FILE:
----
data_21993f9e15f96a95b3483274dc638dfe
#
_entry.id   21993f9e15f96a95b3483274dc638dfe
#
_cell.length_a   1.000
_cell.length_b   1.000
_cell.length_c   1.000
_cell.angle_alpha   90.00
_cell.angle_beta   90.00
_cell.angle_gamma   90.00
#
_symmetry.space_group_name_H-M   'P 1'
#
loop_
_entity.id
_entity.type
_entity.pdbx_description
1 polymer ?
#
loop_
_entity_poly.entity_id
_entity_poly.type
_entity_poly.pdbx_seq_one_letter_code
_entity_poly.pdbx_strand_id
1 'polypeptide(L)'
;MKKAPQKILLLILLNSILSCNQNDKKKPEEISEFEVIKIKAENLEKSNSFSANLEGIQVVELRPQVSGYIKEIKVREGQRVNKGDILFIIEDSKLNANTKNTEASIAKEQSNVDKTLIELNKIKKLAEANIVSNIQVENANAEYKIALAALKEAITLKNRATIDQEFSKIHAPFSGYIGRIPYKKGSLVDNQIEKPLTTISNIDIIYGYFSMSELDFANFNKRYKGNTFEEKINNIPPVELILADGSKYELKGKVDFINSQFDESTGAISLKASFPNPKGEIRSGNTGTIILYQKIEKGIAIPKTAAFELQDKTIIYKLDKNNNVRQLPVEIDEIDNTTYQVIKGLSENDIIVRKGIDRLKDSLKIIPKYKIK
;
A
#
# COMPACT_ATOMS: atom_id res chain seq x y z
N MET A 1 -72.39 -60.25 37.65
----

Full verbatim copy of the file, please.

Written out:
data_21993f9e15f96a95b3483274dc638dfe
#
_entry.id   21993f9e15f96a95b3483274dc638dfe
#
_cell.length_a   1.000
_cell.length_b   1.000
_cell.length_c   1.000
_cell.angle_alpha   90.00
_cell.angle_beta   90.00
_cell.angle_gamma   90.00
#
_symmetry.space_group_name_H-M   'P 1'
#
loop_
_entity.id
_entity.type
_entity.pdbx_description
1 polymer ?
#
loop_
_entity_poly.entity_id
_entity_poly.type
_entity_poly.pdbx_seq_one_letter_code
_entity_poly.pdbx_strand_id
1 'polypeptide(L)'
;MKKAPQKILLLILLNSILSCNQNDKKKPEEISEFEVIKIKAENLEKSNSFSANLEGIQVVELRPQVSGYIKEIKVREGQRVNKGDILFIIEDSKLNANTKNTEASIAKEQSNVDKTLIELNKIKKLAEANIVSNIQVENANAEYKIALAALKEAITLKNRATIDQEFSKIHAPFSGYIGRIPYKKGSLVDNQIEKPLTTISNIDIIYGYFSMSELDFANFNKRYKGNTFEEKINNIPPVELILADGSKYELKGKVDFINSQFDESTGAISLKASFPNPKGEIRSGNTGTIILYQKIEKGIAIPKTAAFELQDKTIIYKLDKNNNVRQLPVEIDEIDNTTYQVIKGLSENDIIVRKGIDRLKDSLKIIPKYKIK
;
A
#
# COMPACT_ATOMS: atom_id res chain seq x y z
N MET A 1 -72.39 -60.25 37.65